There are many tools of the trade in the world of building energy efficiency. Knowing the difference between approaches, like the difference between a commercial building energy audit and retro-commissioning, can help you take the next best step to lower your energy bills, while meeting your immediate economic needs. Sometimes you want to simply, inexpensively, lower your operating costs with little investment. In this case RCx is a good fit because you can make the best use of equipment that you’ve already improved upon, running it optimally by paying attention to how you heat and cool, when, and how you’re using what mother nature’s giving you with outside air. But sometimes, you don’t have the infrastructure you need to run your building efficiently – you need to improve your performance and you have some capital available to invest to make your property worth a lot more. You can increase sustainability and increase the building value, occupant comfort and safety. And when you do that, you want to invest in smart options for the future.
Depending on what situation you find yourself in can mean the difference in your approach to an audit, or an RCx project.
What is an energy audit?
An energy audit is an investigation of your building’s energy using systems, including the building envelope and basic assets. The goal is to identify energy saving opportunities/projects, (aka energy efficiency measures or EEMs) in your building. The scope involves only investigation of your building, and no project implementation…that comes later.
Energy audits come in different shapes and sizes defined by levels. The levels for commercial buildings (Level 1, 2 or 3) are defined by The American Society of Heating, Refrigerating and Air-Conditioning Engineers (ASHRAE). ASHRAE published the set of procedures for performing energy audits and a standard defining each level’s contents (both co-authored by kW’s President, Jim Kelsey).
How do you get the most value out of your energy audit?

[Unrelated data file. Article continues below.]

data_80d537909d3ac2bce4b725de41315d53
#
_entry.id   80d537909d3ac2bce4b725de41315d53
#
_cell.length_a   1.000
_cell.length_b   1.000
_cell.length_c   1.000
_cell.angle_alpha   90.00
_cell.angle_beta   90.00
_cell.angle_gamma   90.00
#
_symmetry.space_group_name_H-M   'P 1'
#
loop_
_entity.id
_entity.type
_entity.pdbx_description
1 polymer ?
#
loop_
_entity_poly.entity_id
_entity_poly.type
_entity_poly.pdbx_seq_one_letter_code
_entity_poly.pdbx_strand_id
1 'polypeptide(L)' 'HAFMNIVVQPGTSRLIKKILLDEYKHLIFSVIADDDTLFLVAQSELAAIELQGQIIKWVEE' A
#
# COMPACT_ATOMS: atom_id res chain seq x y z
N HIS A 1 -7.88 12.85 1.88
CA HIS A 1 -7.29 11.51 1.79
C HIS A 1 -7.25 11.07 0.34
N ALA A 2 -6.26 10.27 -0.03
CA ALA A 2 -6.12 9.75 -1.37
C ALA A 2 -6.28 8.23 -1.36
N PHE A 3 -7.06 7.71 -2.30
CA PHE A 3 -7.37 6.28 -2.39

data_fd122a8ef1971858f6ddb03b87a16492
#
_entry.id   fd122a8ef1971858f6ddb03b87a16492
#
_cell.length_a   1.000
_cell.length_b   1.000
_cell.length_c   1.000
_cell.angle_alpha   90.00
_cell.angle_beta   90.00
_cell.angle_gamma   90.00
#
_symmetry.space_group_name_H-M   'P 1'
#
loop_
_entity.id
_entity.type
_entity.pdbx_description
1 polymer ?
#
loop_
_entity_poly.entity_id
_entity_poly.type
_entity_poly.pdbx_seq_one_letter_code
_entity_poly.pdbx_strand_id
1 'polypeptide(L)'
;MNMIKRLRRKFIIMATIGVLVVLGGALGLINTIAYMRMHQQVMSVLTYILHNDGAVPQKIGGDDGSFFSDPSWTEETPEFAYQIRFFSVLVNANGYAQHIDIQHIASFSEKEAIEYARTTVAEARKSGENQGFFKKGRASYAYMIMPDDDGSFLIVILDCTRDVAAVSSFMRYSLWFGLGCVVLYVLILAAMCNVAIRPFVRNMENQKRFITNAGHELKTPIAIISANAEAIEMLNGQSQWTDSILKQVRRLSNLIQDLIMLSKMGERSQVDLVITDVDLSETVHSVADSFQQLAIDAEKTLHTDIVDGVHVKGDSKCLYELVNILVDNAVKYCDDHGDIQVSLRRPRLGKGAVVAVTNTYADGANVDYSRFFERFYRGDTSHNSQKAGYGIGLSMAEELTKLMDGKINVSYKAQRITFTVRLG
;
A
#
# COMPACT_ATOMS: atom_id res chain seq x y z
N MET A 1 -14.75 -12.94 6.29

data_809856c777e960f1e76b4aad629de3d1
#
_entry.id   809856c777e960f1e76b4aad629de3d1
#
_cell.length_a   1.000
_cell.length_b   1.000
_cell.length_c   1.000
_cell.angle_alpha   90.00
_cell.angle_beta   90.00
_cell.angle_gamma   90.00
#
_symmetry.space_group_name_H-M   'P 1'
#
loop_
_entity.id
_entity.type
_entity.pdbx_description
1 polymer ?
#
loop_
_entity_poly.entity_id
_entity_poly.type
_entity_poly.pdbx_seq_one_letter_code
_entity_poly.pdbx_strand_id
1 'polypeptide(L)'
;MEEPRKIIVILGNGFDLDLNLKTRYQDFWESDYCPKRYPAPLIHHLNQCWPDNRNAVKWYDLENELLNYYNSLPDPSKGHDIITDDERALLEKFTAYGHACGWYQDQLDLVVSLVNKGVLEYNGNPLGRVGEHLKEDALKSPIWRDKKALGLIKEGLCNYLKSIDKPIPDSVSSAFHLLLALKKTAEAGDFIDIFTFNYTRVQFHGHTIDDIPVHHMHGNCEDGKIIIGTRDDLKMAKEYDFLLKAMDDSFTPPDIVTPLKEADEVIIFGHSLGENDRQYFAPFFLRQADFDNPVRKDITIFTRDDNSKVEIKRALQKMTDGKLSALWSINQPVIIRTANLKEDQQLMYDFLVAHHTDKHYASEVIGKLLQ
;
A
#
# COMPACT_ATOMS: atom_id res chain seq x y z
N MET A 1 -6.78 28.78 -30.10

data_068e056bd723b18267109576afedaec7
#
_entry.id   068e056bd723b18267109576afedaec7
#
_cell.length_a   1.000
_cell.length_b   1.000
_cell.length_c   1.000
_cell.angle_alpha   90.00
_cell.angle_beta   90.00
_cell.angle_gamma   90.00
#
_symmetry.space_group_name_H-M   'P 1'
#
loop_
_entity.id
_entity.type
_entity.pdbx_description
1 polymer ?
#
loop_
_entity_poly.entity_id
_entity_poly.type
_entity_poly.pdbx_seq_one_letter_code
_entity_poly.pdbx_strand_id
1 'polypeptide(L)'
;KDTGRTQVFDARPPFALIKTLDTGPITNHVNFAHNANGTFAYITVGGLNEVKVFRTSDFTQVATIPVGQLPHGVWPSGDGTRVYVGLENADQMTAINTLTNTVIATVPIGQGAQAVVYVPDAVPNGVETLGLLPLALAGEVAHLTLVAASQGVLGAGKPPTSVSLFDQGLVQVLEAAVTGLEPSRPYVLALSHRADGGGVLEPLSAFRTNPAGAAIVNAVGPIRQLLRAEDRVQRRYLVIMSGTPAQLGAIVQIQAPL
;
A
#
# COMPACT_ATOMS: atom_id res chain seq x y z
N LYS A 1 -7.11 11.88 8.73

To find out more about the commercial building energy audit process, and what should be included in the report, check out our post on getting the most value from your ASHRAE energy audit. When you’re ready to find a qualified and experienced energy auditor, check out our post on how to hire and energy auditor for tips.
What is retro-commissioning?
Retro-commissioning (or RCx) refers to a process that involves investigating a building’s equipment, systems and current occupancy together to understand and improve their operation. Systems can become inefficient due to changes in equipment operation, response to ambient conditions or changes in the way the building is used. RCx focuses more on examining operation of building systems, using logged data, onsite observations, design review and analysis to look for energy savings opportunities. In short, RCx uses labor and smarts to find opportunities to run the building you have at its most optimal, while energy audits focus on what investments might make your overall operation the best – in terms of suitability for the task, daylight, comfort, safety and productivity.
How do you know if it’s time to perform retro-commissioning?
Not all buildings are good candidates for retro-commissioning. Check out our post identifying the top 5 signs your building is ready for RCx.
What’s the difference between commissioning, re-commissioning and retro-commissioning?
Both commissioning and re-commissioning typically require going through and testing all the sequences of operation for the HVAC and lighting systems. Commissioning is a process which applies to new construction to ensure the building operates as designed. Re-commissioning applies to existing buildings and I take it to mean returning a building to a prior design intent. Retro-commissioning focuses on updating control sequences to find the best marriage between the building you have, and the way that its currently used. We tailor the best solution for your building by examining trend logs and applying our own fault detection algorithms to look for problem spots at your site using data from your BAS, or short-term loggers. You can learn more about the differences between these processes in this post.
Do I need an energy audit or retro-commissioning?
Unfortunately, there’s no one right answer because (Engineer’s favorite answer here); it depends. All buildings are different and so are the economic pressures on a property’s ownership. Sometimes you need to do the best with what you have – that’s RCx. Sometimes you have an opportunity to invest for a more efficient future, and reap the economic rewards later – that’ when you want an audit, a plan for the future that can be the best way to increase the value of your property in the long haul.
If you would like to discuss your options for lowering your energy bills, increasing building sustainability or performance, contact us anytime.